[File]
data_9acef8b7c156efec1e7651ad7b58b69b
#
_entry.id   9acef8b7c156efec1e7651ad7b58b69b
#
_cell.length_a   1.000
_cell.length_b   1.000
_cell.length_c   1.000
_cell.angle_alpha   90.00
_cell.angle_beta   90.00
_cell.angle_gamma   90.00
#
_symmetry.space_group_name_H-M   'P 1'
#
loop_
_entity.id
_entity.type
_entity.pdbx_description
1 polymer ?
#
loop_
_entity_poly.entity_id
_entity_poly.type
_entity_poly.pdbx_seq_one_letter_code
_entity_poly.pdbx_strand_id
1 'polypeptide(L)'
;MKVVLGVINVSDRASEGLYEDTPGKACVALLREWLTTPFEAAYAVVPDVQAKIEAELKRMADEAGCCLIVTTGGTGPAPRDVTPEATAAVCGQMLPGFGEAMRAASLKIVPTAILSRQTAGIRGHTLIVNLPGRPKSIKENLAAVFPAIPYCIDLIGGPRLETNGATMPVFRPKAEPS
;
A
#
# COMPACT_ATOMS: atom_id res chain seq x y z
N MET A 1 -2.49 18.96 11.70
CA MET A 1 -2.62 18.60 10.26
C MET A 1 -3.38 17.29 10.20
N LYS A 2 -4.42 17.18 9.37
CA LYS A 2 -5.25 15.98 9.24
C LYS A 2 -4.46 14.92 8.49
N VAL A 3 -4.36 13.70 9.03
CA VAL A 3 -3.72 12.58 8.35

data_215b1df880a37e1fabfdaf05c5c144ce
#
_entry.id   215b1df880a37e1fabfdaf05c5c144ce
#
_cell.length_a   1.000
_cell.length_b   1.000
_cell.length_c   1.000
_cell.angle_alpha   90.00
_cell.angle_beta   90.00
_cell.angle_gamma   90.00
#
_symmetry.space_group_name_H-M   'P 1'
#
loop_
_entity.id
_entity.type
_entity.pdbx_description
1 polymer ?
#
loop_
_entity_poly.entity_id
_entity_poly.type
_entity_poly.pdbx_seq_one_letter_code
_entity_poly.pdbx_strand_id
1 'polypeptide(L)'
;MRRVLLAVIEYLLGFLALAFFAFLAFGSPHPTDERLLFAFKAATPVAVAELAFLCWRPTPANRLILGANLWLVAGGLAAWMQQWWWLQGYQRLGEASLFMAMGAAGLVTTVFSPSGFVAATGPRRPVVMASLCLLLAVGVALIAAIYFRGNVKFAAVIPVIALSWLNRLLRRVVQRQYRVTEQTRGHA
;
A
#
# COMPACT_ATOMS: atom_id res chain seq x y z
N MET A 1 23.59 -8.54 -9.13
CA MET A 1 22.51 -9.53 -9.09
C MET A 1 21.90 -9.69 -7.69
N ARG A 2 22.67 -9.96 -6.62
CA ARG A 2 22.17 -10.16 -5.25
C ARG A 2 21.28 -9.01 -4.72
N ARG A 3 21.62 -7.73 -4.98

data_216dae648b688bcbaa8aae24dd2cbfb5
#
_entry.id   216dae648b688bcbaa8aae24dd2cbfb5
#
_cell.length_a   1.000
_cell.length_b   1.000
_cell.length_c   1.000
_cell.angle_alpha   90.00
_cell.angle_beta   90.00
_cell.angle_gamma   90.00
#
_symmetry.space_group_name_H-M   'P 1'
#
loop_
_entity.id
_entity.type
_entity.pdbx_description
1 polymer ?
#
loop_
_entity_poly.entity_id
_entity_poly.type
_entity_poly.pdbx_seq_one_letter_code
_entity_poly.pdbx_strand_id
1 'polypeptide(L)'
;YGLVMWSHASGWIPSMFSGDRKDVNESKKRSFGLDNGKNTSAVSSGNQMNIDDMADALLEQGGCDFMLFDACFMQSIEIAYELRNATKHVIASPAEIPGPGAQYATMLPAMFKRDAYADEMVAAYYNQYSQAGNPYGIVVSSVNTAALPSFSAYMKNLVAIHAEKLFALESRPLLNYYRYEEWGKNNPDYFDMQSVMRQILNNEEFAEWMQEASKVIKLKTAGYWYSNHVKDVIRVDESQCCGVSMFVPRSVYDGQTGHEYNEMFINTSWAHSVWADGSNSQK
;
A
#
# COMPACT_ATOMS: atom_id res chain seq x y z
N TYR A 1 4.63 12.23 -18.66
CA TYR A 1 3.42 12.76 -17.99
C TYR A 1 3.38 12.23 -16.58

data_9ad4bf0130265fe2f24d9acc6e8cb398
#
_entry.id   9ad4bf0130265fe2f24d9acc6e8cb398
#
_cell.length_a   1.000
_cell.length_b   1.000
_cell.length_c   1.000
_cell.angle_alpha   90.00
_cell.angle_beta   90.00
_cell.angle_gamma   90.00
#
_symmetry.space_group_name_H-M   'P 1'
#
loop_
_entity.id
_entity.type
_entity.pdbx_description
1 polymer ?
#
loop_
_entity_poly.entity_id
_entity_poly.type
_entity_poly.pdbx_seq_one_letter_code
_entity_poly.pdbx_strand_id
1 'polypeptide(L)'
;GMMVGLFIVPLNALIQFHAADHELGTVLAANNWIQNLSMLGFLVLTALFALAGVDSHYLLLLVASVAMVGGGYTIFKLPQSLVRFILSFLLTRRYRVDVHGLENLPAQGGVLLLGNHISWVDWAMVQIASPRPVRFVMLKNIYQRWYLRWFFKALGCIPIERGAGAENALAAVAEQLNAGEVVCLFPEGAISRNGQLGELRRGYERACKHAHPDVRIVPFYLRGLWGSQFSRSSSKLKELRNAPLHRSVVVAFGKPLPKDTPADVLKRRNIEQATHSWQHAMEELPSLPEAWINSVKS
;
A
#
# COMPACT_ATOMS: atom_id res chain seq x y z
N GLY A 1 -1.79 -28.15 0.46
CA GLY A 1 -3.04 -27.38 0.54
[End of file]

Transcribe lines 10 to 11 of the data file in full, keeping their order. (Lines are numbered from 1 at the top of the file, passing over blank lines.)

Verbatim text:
_cell.angle_gamma   90.00
#